The overall theme in Earthbound is one of a loss of innocence and a coming of age of the characters. As you progress and the party fills out, they slowly come to the realization of what they must fight and why. At two points the game even pauses for a reflection over the past course of events.

This all builds to one of the best climaxes on the SNES and the last segment in the game is nothing short of spectacular. I’d rather not give too much away to someone who has not played the game, but to make it short, the last boss is the only one in an RPG that I’ve ever play who practically begs you to kill them.

Ness & Paula

Rarity & The Other Games

Earthbound is not a standalone game, it is part of a series, and it’s not the first game in the series, it’s actually the second. In Japan, Earthbound is known as ‘Mother 2’, the original game was made for the NES and features many of the same themes from the first game, and while not a direct sequel, Mother 2 does share a lot with its predecessor.

Mother / Earthbound Zero Japanese Comercial

In fact, the first Mother game was translated and almost released in the US but was axed at the very last minute as the NES was at the end of its life span. History almost repeated itself and Mother 2 was almost not translated and released either. A lack of marketing and an oddly designed enormous box that came with a strategy guide let to low sales and a relative rarity for the actual gamecart.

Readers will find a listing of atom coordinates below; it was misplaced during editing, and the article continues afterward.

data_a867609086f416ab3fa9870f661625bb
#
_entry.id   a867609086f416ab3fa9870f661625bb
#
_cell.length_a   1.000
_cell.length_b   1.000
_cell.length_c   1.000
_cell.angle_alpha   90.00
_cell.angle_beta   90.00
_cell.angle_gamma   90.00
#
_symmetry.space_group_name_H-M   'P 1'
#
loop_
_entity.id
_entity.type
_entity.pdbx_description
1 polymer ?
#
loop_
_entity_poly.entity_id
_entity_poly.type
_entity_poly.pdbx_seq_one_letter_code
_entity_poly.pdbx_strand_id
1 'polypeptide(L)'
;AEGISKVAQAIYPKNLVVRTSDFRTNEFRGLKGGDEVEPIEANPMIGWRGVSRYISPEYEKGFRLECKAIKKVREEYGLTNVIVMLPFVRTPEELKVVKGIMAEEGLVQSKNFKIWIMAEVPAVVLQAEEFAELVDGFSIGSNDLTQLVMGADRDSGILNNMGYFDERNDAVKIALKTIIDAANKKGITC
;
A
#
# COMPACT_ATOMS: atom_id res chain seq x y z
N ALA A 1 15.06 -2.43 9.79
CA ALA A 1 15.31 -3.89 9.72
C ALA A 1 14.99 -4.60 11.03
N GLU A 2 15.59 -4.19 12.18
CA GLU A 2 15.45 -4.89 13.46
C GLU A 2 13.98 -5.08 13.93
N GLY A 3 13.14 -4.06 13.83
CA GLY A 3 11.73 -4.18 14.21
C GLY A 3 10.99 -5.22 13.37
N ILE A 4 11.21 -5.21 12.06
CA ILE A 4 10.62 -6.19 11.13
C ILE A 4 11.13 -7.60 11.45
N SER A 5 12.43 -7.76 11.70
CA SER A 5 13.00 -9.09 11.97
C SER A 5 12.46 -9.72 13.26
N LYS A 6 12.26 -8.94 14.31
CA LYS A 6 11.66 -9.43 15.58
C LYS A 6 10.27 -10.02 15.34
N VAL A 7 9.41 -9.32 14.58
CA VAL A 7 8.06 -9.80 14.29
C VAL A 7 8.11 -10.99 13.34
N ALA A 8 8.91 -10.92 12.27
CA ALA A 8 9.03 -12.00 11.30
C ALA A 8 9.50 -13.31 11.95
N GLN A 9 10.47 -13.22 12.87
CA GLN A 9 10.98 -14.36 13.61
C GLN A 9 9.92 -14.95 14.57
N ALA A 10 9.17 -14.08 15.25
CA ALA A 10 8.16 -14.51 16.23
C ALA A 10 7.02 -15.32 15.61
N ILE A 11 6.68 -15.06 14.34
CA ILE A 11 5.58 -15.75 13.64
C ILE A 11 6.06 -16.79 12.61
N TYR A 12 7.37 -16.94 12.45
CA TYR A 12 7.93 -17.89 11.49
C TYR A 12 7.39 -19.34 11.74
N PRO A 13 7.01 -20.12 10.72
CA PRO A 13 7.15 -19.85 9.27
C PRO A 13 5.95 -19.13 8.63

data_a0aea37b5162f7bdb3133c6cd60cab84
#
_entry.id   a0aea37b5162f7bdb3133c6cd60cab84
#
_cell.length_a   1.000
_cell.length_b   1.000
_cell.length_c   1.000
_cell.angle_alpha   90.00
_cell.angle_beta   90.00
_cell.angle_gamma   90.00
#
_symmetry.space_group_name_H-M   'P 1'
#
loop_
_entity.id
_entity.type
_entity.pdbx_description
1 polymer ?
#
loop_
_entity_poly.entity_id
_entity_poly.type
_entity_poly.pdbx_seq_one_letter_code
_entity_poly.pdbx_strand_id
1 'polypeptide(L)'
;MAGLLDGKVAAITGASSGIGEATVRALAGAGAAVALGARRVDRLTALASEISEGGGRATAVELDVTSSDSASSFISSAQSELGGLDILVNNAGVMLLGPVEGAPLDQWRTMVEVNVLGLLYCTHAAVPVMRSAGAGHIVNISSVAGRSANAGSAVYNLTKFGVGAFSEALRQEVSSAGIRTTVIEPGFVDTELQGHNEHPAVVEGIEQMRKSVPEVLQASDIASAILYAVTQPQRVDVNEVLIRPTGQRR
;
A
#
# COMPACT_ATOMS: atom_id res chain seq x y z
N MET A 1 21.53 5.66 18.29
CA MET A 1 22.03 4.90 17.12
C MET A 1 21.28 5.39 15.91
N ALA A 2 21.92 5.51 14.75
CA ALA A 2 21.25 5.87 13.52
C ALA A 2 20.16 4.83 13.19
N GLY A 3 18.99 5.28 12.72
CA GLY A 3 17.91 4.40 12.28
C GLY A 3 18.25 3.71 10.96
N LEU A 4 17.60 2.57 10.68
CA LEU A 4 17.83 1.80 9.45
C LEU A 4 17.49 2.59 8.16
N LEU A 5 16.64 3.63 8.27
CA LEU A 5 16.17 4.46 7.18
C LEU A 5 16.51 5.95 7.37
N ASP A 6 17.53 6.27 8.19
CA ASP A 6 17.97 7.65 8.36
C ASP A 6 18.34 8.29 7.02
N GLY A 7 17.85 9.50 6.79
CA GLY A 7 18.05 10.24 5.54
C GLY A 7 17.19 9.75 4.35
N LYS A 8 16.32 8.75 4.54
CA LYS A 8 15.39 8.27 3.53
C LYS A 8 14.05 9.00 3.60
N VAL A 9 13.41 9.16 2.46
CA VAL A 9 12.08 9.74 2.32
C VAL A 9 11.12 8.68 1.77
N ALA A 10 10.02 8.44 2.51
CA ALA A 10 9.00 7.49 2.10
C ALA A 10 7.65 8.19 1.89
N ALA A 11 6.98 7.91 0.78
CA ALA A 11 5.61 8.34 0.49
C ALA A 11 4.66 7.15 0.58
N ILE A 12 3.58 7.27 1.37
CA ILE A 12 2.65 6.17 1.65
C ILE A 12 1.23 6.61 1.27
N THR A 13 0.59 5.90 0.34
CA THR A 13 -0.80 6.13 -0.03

A third installment was made and released on the GBA several years ago and despite protests by angry fans at Starmen.net, Nintendo still has no plans on releasing Mother 3 (Earthbound 2) stateside. There is currently a project underway to translate the ROM, which can be viewed here.

Due to its unique storyline, nature, and art design, Earthbound is the best RPG that was seen on the SNES. And as much as I loved Chrono Trigger, it is the superior game. If you are an RPG fan and you haven’t at least played through the intro sequence to Earthbound, shame on you, fire up and emulator and get cracking, you owe it to yourself to at least try the game.

Art Links
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About CaffeinePoweredone of us since 3:26 PM on 12.20.2006

Clog Banner by [WTF]Joel - much <3

Been gaming since I was five when I bought my own NES